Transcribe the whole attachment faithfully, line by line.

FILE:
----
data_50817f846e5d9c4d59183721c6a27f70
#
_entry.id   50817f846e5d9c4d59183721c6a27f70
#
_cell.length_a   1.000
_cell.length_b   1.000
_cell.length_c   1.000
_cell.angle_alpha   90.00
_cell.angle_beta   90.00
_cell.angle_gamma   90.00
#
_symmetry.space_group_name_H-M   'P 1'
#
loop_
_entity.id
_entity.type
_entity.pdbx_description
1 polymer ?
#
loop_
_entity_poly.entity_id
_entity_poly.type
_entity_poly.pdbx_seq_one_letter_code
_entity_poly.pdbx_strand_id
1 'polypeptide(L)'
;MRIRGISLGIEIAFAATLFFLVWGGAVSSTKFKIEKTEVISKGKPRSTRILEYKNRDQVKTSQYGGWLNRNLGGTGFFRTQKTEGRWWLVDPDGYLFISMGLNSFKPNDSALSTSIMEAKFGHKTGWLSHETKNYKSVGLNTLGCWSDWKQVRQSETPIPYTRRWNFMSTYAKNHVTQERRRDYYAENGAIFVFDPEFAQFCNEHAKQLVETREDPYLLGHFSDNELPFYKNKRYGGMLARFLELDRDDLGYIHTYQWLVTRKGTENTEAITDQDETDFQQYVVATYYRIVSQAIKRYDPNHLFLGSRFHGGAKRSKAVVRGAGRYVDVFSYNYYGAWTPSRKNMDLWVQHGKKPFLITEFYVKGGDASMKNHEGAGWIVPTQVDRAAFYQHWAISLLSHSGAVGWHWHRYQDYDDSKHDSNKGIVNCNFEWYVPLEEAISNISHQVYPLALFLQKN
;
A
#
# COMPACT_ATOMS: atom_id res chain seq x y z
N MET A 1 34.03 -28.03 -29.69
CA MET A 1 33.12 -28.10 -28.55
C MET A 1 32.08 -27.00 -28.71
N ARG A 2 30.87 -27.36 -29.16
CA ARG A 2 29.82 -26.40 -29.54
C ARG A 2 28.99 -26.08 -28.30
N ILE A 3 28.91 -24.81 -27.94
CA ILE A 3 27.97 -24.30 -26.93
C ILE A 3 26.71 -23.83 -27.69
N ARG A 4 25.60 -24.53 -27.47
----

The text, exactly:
data_50817f846e5d9c4d59183721c6a27f70
#
_entry.id   50817f846e5d9c4d59183721c6a27f70
#
_cell.length_a   1.000
_cell.length_b   1.000
_cell.length_c   1.000
_cell.angle_alpha   90.00
_cell.angle_beta   90.00
_cell.angle_gamma   90.00
#
_symmetry.space_group_name_H-M   'P 1'
#
loop_
_entity.id
_entity.type
_entity.pdbx_description
1 polymer ?
#
loop_
_entity_poly.entity_id
_entity_poly.type
_entity_poly.pdbx_seq_one_letter_code
_entity_poly.pdbx_strand_id
1 'polypeptide(L)'
;MRIRGISLGIEIAFAATLFFLVWGGAVSSTKFKIEKTEVISKGKPRSTRILEYKNRDQVKTSQYGGWLNRNLGGTGFFRTQKTEGRWWLVDPDGYLFISMGLNSFKPNDSALSTSIMEAKFGHKTGWLSHETKNYKSVGLNTLGCWSDWKQVRQSETPIPYTRRWNFMSTYAKNHVTQERRRDYYAENGAIFVFDPEFAQFCNEHAKQLVETREDPYLLGHFSDNELPFYKNKRYGGMLARFLELDRDDLGYIHTYQWLVTRKGTENTEAITDQDETDFQQYVVATYYRIVSQAIKRYDPNHLFLGSRFHGGAKRSKAVVRGAGRYVDVFSYNYYGAWTPSRKNMDLWVQHGKKPFLITEFYVKGGDASMKNHEGAGWIVPTQVDRAAFYQHWAISLLSHSGAVGWHWHRYQDYDDSKHDSNKGIVNCNFEWYVPLEEAISNISHQVYPLALFLQKN
;
A
#
# COMPACT_ATOMS: atom_id res chain seq x y z
N MET A 1 34.03 -28.03 -29.69
CA MET A 1 33.12 -28.10 -28.55
C MET A 1 32.08 -27.00 -28.71
N ARG A 2 30.87 -27.36 -29.16
CA ARG A 2 29.82 -26.40 -29.54
C ARG A 2 28.99 -26.08 -28.30
N ILE A 3 28.91 -24.81 -27.94
CA ILE A 3 27.97 -24.30 -26.93
C ILE A 3 26.71 -23.83 -27.69
N ARG A 4 25.60 -24.53 -27.47